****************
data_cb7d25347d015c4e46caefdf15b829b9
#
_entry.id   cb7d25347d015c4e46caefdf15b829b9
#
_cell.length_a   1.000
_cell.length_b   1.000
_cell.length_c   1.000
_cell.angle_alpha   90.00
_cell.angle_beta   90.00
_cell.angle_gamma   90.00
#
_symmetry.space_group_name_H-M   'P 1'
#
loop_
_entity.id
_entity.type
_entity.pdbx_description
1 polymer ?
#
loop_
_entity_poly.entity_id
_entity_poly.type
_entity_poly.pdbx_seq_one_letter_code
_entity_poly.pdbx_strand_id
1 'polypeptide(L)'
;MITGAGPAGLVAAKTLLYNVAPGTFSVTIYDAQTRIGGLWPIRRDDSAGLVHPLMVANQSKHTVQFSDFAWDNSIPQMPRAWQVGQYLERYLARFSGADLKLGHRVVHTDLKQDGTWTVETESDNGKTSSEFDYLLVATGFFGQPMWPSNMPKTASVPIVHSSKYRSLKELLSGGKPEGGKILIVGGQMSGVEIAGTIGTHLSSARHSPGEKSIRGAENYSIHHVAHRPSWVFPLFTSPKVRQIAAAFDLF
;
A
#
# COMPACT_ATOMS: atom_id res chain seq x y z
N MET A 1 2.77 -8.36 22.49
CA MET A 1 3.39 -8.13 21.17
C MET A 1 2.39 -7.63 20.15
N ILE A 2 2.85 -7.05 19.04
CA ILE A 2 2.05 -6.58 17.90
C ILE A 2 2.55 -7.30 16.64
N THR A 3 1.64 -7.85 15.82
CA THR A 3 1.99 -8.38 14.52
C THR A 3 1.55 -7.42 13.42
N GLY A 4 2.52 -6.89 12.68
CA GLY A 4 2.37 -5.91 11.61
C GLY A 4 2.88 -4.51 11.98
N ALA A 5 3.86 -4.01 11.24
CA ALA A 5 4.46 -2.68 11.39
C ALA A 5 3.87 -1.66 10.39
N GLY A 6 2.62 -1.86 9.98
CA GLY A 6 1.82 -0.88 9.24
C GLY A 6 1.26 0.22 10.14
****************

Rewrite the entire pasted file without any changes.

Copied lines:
data_cb7d25347d015c4e46caefdf15b829b9
#
_entry.id   cb7d25347d015c4e46caefdf15b829b9
#
_cell.length_a   1.000
_cell.length_b   1.000
_cell.length_c   1.000
_cell.angle_alpha   90.00
_cell.angle_beta   90.00
_cell.angle_gamma   90.00
#
_symmetry.space_group_name_H-M   'P 1'
#
loop_
_entity.id
_entity.type
_entity.pdbx_description
1 polymer ?
#
loop_
_entity_poly.entity_id
_entity_poly.type
_entity_poly.pdbx_seq_one_letter_code
_entity_poly.pdbx_strand_id
1 'polypeptide(L)'
;MITGAGPAGLVAAKTLLYNVAPGTFSVTIYDAQTRIGGLWPIRRDDSAGLVHPLMVANQSKHTVQFSDFAWDNSIPQMPRAWQVGQYLERYLARFSGADLKLGHRVVHTDLKQDGTWTVETESDNGKTSSEFDYLLVATGFFGQPMWPSNMPKTASVPIVHSSKYRSLKELLSGGKPEGGKILIVGGQMSGVEIAGTIGTHLSSARHSPGEKSIRGAENYSIHHVAHRPSWVFPLFTSPKVRQIAAAFDLF
;
A
#
# COMPACT_ATOMS: atom_id res chain seq x y z
N MET A 1 2.77 -8.36 22.49
CA MET A 1 3.39 -8.13 21.17
C MET A 1 2.39 -7.63 20.15
N ILE A 2 2.85 -7.05 19.04
CA ILE A 2 2.05 -6.58 17.90
C ILE A 2 2.55 -7.30 16.64
N THR A 3 1.64 -7.85 15.82
CA THR A 3 1.99 -8.38 14.52
C THR A 3 1.55 -7.42 13.42
N GLY A 4 2.52 -6.89 12.68
CA GLY A 4 2.37 -5.91 11.61
C GLY A 4 2.88 -4.51 11.98
N ALA A 5 3.86 -4.01 11.24
CA ALA A 5 4.46 -2.68 11.39
C ALA A 5 3.87 -1.66 10.39
N GLY A 6 2.62 -1.86 9.98
CA GLY A 6 1.82 -0.88 9.24
C GLY A 6 1.26 0.22 10.14